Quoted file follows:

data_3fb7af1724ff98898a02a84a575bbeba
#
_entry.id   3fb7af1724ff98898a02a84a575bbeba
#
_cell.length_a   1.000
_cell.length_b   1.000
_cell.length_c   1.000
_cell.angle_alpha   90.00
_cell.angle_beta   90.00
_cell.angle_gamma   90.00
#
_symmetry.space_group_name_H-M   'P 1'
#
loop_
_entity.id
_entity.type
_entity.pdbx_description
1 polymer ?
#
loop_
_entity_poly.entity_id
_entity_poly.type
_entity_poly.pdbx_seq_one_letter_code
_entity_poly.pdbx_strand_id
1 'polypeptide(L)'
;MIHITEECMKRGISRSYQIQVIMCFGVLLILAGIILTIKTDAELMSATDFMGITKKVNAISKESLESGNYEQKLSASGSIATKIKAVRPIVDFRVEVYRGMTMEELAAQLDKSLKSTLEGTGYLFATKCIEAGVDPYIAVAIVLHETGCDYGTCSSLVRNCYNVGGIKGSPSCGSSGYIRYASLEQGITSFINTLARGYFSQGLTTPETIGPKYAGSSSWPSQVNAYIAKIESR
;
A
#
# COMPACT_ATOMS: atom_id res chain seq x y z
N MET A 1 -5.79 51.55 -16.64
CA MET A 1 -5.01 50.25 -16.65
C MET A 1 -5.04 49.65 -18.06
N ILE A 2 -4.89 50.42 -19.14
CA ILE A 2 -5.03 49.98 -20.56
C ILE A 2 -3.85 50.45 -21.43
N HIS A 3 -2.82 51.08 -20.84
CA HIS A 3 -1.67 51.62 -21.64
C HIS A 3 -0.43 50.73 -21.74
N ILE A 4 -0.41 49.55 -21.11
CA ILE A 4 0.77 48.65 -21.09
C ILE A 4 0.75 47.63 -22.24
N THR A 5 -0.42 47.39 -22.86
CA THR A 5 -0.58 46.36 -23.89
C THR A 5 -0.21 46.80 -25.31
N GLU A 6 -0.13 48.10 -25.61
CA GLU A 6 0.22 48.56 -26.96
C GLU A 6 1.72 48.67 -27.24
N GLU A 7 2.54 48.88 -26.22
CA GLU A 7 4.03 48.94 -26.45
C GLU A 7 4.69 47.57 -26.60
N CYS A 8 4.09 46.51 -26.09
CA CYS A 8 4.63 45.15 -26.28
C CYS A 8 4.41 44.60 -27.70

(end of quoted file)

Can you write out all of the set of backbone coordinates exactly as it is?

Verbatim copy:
data_3fb7af1724ff98898a02a84a575bbeba
#
_entry.id   3fb7af1724ff98898a02a84a575bbeba
#
_cell.length_a   1.000
_cell.length_b   1.000
_cell.length_c   1.000
_cell.angle_alpha   90.00
_cell.angle_beta   90.00
_cell.angle_gamma   90.00
#
_symmetry.space_group_name_H-M   'P 1'
#
loop_
_entity.id
_entity.type
_entity.pdbx_description
1 polymer ?
#
loop_
_entity_poly.entity_id
_entity_poly.type
_entity_poly.pdbx_seq_one_letter_code
_entity_poly.pdbx_strand_id
1 'polypeptide(L)'
;MIHITEECMKRGISRSYQIQVIMCFGVLLILAGIILTIKTDAELMSATDFMGITKKVNAISKESLESGNYEQKLSASGSIATKIKAVRPIVDFRVEVYRGMTMEELAAQLDKSLKSTLEGTGYLFATKCIEAGVDPYIAVAIVLHETGCDYGTCSSLVRNCYNVGGIKGSPSCGSSGYIRYASLEQGITSFINTLARGYFSQGLTTPETIGPKYAGSSSWPSQVNAYIAKIESR
;
A
#
# COMPACT_ATOMS: atom_id res chain seq x y z
N MET A 1 -5.79 51.55 -16.64
CA MET A 1 -5.01 50.25 -16.65
C MET A 1 -5.04 49.65 -18.06
N ILE A 2 -4.89 50.42 -19.14
CA ILE A 2 -5.03 49.98 -20.56
C ILE A 2 -3.85 50.45 -21.43
N HIS A 3 -2.82 51.08 -20.84
CA HIS A 3 -1.67 51.62 -21.64
C HIS A 3 -0.43 50.73 -21.74
N ILE A 4 -0.41 49.55 -21.11
CA ILE A 4 0.77 48.65 -21.09
C ILE A 4 0.75 47.63 -22.24
N THR A 5 -0.42 47.39 -22.86
CA THR A 5 -0.58 46.36 -23.89
C THR A 5 -0.21 46.80 -25.31
N GLU A 6 -0.13 48.10 -25.61
CA GLU A 6 0.22 48.56 -26.96
C GLU A 6 1.72 48.67 -27.24
N GLU A 7 2.54 48.88 -26.22
CA GLU A 7 4.03 48.94 -26.45
C GLU A 7 4.69 47.57 -26.60
N CYS A 8 4.09 46.51 -26.09
CA CYS A 8 4.63 45.15 -26.28
C CYS A 8 4.41 44.60 -27.70